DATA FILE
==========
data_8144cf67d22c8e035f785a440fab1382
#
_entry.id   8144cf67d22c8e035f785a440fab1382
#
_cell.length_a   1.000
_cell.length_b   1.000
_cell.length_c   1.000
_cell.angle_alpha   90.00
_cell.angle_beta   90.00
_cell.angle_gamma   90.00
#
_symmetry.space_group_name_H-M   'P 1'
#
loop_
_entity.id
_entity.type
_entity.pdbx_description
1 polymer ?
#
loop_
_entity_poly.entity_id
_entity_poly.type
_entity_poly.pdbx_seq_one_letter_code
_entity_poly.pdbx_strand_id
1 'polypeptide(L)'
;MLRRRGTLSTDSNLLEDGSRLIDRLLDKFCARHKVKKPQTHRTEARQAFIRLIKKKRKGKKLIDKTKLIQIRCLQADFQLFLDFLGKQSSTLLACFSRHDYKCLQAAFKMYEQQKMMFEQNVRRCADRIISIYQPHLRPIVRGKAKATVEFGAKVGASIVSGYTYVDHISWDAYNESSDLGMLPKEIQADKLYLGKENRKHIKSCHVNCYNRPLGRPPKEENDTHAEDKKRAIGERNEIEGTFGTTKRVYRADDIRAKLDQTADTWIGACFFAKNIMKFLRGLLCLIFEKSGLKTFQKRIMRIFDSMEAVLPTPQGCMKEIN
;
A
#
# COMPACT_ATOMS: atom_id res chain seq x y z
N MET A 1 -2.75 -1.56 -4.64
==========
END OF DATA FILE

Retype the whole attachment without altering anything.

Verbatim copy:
data_8144cf67d22c8e035f785a440fab1382
#
_entry.id   8144cf67d22c8e035f785a440fab1382
#
_cell.length_a   1.000
_cell.length_b   1.000
_cell.length_c   1.000
_cell.angle_alpha   90.00
_cell.angle_beta   90.00
_cell.angle_gamma   90.00
#
_symmetry.space_group_name_H-M   'P 1'
#
loop_
_entity.id
_entity.type
_entity.pdbx_description
1 polymer ?
#
loop_
_entity_poly.entity_id
_entity_poly.type
_entity_poly.pdbx_seq_one_letter_code
_entity_poly.pdbx_strand_id
1 'polypeptide(L)'
;MLRRRGTLSTDSNLLEDGSRLIDRLLDKFCARHKVKKPQTHRTEARQAFIRLIKKKRKGKKLIDKTKLIQIRCLQADFQLFLDFLGKQSSTLLACFSRHDYKCLQAAFKMYEQQKMMFEQNVRRCADRIISIYQPHLRPIVRGKAKATVEFGAKVGASIVSGYTYVDHISWDAYNESSDLGMLPKEIQADKLYLGKENRKHIKSCHVNCYNRPLGRPPKEENDTHAEDKKRAIGERNEIEGTFGTTKRVYRADDIRAKLDQTADTWIGACFFAKNIMKFLRGLLCLIFEKSGLKTFQKRIMRIFDSMEAVLPTPQGCMKEIN
;
A
#
# COMPACT_ATOMS: atom_id res chain seq x y z
N MET A 1 -2.75 -1.56 -4.64